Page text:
On July 10, 2018, in Delaware Riverkeeper Network, et al. v. Federal Energy Regulatory Commission, a panel of the United States Court of Appeals for the DC Circuit rejected an environmental group’s claim that the Federal Energy Regulatory Commission’s funding mechanism results in unconstitutional bias in favor of the pipeline industry. The court also rebuffed a due process attack on the Commission’s use of “tolling orders” to avoid automatic denial of rehearing requests after 30 days.

The decision is noteworthy as it represents the latest rejection of similar constitutional challenges to FERC’s operations and practices that pipeline opponents have been raising with increasing frequency. The ruling also highlights the difficulty of bypassing the Natural Gas Act’s administrative rehearing and judicial review process through novel broadside attacks on the Commission’s general practices and procedures.

Factual and Legal Background

The case arose from an interstate natural gas pipeline project proposed by PennEast Pipeline Co. through Pennsylvania and New Jersey. In 2016, while the project was still under FERC review, Delaware Riverkeeper Network and its director (collectively, Riverkeeper) filed an action in the US District Court for the District of Columbia alleging that FERC is unconstitutionally biased in favor of pipeline project applicants because, by law, the Commission is required to assess and collect funds sufficient to cover the agency’s annual budget from the industries that it regulates. Riverkeeper also took aim at FERC’s use of “tolling orders”—orders the Commission issues to help it comply with the 30-day statutory deadline for deciding requests for rehearing under the Natural Gas Act (NGA). Riverkeeper argued that tolling orders violate the due process rights of project opponents by delaying rehearing decisions while construction on approved projects moves forward, allegedly preventing meaningful review until it is too late.

Structural Bias Claims Can Be Filed in US District Court if They Do Not Challenge FERC Action in a Particular Case

Normally, the DC Circuit hears FERC-related cases as petitions to review final Commission orders under 15 U.S.C. § 717r(b)—not as appeals from the US District Court, as in Riverkeeper. The court, however, found that Riverkeeper properly brought its structural bias claim in the US District Court for the District of Columbia because it didn’t challenge any particular FERC order; rather it attacked the constitutionality of the Commission’s entire decision-making process in general. The court explained that its jurisdictional ruling in favor of Riverkeeper was “narrow” and stressed that any claim attacking a “specific FERC decision on the grounds of “‘actual bias or some other improper motivation’” would have to be adjudicated through the petition for review procedure under 15 U.S.C. § 717r and not in the District Court. Riverkeeper’s jurisdictional victory, however, would prove to be of no help on the merits of its claims.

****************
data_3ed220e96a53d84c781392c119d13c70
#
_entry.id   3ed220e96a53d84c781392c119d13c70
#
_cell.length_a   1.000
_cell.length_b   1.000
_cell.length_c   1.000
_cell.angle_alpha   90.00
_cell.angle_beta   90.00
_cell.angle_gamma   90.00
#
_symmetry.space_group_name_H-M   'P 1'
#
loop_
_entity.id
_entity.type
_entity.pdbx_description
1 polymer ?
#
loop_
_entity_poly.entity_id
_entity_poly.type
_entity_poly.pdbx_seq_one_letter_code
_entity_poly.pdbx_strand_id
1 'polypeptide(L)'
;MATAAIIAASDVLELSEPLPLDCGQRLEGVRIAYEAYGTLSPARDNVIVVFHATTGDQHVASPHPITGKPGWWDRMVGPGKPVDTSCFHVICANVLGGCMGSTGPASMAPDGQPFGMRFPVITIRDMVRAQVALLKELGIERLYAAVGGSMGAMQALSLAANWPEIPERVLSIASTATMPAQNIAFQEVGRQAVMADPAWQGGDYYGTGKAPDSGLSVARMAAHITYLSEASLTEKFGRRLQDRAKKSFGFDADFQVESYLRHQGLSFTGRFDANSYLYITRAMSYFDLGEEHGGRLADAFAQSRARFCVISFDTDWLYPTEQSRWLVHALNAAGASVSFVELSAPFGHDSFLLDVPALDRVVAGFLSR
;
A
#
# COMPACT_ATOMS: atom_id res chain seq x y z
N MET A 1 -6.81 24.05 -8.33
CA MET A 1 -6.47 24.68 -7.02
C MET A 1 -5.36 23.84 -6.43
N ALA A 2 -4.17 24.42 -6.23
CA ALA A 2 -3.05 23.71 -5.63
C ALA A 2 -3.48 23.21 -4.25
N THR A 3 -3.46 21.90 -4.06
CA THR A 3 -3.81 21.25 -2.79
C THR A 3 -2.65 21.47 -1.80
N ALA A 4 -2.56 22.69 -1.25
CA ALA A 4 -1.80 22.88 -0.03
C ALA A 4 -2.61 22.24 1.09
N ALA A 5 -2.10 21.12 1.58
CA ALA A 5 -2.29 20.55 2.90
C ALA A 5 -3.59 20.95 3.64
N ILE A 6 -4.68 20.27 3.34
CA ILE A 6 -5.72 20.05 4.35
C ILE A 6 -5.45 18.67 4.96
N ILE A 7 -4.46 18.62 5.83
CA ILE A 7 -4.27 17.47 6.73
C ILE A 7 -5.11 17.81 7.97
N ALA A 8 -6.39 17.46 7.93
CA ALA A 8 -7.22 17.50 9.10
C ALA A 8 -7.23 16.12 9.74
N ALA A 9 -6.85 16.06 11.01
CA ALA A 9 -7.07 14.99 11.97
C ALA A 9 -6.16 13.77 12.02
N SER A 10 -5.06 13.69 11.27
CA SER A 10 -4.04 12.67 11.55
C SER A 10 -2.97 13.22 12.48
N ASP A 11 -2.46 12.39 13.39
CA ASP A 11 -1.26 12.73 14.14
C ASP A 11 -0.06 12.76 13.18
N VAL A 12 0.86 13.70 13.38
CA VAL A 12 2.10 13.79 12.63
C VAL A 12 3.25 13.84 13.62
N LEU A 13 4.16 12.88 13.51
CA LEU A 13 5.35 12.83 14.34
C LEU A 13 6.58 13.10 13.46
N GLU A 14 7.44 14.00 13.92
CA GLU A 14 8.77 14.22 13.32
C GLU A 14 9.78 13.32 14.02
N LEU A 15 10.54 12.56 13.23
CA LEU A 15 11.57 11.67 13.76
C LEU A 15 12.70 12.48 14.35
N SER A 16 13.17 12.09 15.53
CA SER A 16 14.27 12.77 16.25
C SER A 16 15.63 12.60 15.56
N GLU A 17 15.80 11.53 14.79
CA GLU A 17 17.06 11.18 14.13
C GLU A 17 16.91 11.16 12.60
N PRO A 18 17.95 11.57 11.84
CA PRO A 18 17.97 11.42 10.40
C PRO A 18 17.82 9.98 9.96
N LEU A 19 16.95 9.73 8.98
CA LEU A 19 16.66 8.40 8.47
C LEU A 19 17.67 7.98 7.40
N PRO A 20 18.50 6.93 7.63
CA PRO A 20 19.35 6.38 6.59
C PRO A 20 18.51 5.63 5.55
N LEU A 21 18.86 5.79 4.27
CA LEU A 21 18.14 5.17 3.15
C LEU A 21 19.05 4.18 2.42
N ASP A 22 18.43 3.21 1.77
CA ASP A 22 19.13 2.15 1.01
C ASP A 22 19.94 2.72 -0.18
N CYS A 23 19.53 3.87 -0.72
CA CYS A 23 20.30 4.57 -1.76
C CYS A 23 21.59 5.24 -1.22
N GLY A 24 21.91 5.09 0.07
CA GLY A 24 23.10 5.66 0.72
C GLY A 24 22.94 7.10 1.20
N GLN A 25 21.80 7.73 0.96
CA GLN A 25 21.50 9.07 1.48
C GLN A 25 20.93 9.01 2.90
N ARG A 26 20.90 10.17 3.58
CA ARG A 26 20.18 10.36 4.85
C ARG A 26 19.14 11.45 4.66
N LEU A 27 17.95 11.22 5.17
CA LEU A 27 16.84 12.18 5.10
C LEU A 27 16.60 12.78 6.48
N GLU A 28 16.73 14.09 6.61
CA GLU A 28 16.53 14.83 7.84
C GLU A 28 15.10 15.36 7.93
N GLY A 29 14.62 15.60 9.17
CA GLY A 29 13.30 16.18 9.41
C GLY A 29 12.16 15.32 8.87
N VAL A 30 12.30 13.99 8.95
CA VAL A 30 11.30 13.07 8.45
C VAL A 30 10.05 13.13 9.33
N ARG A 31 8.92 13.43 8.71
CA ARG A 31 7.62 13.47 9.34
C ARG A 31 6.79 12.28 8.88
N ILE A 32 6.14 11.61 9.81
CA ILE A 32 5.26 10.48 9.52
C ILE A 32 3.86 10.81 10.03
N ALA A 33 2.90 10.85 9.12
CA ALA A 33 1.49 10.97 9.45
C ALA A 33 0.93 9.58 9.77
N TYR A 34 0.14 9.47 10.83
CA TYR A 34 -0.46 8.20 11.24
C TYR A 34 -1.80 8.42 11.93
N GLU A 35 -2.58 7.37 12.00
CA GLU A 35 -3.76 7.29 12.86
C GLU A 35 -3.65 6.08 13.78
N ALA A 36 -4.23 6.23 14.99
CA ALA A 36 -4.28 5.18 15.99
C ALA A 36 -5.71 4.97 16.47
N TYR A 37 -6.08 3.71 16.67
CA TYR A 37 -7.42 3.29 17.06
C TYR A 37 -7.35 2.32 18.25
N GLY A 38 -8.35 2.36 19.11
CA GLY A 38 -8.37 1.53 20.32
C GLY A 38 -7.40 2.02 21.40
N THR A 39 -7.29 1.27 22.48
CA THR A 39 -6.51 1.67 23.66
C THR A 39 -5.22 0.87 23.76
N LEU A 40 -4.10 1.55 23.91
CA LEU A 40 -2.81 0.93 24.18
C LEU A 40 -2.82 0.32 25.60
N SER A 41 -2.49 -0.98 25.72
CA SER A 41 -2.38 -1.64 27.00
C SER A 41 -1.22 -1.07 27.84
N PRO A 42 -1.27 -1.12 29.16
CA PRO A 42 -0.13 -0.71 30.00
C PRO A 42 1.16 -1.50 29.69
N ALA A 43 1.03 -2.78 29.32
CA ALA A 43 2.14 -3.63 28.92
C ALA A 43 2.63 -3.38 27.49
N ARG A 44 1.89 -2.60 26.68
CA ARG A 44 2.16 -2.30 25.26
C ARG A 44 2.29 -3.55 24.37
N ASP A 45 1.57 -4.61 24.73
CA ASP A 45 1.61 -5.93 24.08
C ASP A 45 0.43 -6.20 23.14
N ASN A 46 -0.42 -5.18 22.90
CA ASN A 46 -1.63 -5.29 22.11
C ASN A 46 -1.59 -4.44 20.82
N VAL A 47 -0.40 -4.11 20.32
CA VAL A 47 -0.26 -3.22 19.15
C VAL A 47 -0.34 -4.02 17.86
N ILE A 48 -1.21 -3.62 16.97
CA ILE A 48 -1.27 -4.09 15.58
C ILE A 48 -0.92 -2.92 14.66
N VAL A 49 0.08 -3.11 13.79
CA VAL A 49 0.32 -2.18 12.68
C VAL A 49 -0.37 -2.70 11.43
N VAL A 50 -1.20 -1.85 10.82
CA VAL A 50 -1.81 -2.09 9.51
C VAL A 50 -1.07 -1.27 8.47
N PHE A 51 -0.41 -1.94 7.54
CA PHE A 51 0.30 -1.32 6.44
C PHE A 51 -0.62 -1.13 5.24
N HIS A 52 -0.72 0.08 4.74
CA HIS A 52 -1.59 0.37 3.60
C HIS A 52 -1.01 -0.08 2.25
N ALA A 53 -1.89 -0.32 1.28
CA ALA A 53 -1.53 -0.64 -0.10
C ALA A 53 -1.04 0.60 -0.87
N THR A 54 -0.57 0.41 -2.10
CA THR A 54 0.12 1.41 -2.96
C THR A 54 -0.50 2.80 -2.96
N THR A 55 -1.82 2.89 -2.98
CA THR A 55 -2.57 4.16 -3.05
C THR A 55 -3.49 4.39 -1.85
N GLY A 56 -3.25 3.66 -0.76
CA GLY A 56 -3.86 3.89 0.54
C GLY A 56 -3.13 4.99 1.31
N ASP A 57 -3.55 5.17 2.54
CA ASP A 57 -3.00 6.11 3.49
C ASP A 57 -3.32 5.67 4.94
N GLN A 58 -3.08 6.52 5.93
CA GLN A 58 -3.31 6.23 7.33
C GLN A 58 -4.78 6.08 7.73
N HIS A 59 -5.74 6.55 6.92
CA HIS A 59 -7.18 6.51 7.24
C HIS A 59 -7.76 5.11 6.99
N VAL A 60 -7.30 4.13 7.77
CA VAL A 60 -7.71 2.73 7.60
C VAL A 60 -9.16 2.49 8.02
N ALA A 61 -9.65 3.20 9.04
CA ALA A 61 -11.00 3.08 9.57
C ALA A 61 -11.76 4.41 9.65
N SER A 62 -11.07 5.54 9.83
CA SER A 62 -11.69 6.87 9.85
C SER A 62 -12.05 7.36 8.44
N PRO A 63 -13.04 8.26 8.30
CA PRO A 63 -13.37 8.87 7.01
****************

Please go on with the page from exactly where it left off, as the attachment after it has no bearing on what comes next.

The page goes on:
FERC’s Funding Mechanism Does Not Result in Unconstitutional Pro-Industry Bias

Like other federal agencies, FERC’s annual budget is funded by appropriations from Congress. But, under 42 U.S.C. § 7178(a)(1), the Commission must “assess and collect” from the industries that it regulates “fees and annual charges in any fiscal year in amounts equal to all of the costs incurred by the Commission in that fiscal year.” FERC does not keep the funds it collects, however, but instead must credit them to the general fund of the US Treasury.

Riverkeeper theorized that this funding mechanism incentivizes FERC to approve pipeline and other infrastructure projects such that it cannot be an “impartial and disinterested” adjudicator as required by Supreme Court due process precedent. In rejecting that claim, the DC Circuit observed that FERC has no control over the fees and charges collected from industry participants, as, by law, those funds must be credited to the US Treasury. Moreover, the amount FERC collects in any given year is unaffected by whether it approves or rejects the projects it reviews. When reviewed in light of similar challenges passing due process muster, the court concluded that “FERC’s funding structure is clearly constitutional.”